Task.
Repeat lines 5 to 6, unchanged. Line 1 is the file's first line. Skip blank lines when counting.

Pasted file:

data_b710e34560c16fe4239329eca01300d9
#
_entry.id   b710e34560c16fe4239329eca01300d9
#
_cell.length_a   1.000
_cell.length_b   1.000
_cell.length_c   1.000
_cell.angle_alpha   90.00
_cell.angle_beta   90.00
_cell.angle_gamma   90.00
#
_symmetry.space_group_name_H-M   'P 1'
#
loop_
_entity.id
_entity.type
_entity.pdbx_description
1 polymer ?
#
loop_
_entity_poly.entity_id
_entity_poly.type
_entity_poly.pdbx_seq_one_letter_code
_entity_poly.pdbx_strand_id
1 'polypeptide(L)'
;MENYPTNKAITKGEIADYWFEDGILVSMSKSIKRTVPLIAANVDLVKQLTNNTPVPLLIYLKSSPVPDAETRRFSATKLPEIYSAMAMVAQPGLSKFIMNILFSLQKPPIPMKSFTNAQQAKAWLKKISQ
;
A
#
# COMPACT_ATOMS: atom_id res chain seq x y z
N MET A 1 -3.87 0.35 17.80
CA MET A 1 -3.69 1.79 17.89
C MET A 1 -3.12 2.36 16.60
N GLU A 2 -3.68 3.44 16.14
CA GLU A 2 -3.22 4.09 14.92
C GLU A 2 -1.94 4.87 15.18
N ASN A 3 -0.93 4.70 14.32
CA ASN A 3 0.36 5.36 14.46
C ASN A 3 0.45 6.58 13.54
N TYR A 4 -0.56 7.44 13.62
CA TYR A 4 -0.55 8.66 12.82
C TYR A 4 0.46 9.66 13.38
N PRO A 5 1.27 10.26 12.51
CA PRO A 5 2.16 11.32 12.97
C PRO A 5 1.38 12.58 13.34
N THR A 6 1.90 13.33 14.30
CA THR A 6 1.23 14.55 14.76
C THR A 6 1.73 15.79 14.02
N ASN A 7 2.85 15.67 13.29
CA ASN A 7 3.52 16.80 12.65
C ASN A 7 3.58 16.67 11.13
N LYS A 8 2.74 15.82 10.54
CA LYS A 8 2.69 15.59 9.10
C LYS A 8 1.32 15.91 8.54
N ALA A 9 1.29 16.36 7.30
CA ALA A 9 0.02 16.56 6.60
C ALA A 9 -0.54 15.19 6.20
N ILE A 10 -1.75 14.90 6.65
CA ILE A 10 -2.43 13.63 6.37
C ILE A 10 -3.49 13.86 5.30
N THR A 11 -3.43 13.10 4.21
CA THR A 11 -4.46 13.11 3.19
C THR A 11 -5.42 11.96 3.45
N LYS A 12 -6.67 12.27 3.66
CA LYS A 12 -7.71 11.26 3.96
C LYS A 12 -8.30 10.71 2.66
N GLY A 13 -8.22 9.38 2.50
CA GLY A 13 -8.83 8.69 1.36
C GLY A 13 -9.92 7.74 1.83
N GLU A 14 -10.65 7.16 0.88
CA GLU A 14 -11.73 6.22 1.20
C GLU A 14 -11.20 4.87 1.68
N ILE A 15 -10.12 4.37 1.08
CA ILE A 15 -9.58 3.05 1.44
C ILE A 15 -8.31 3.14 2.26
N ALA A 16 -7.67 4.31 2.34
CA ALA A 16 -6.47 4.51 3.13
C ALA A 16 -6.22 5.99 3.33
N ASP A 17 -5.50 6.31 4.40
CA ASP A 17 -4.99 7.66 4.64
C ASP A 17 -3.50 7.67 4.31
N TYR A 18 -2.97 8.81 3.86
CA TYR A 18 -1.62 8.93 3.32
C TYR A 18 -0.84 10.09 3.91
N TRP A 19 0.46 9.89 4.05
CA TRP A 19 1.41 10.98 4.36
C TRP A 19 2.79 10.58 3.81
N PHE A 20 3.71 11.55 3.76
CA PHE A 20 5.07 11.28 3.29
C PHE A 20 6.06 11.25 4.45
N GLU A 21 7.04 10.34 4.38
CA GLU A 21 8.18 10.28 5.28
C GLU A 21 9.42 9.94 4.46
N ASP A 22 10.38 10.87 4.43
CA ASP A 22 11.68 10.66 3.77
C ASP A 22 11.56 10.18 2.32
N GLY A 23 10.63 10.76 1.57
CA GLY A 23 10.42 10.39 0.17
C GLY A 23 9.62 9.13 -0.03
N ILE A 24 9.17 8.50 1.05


_cell.length_a   1.000
_cell.length_b   1.000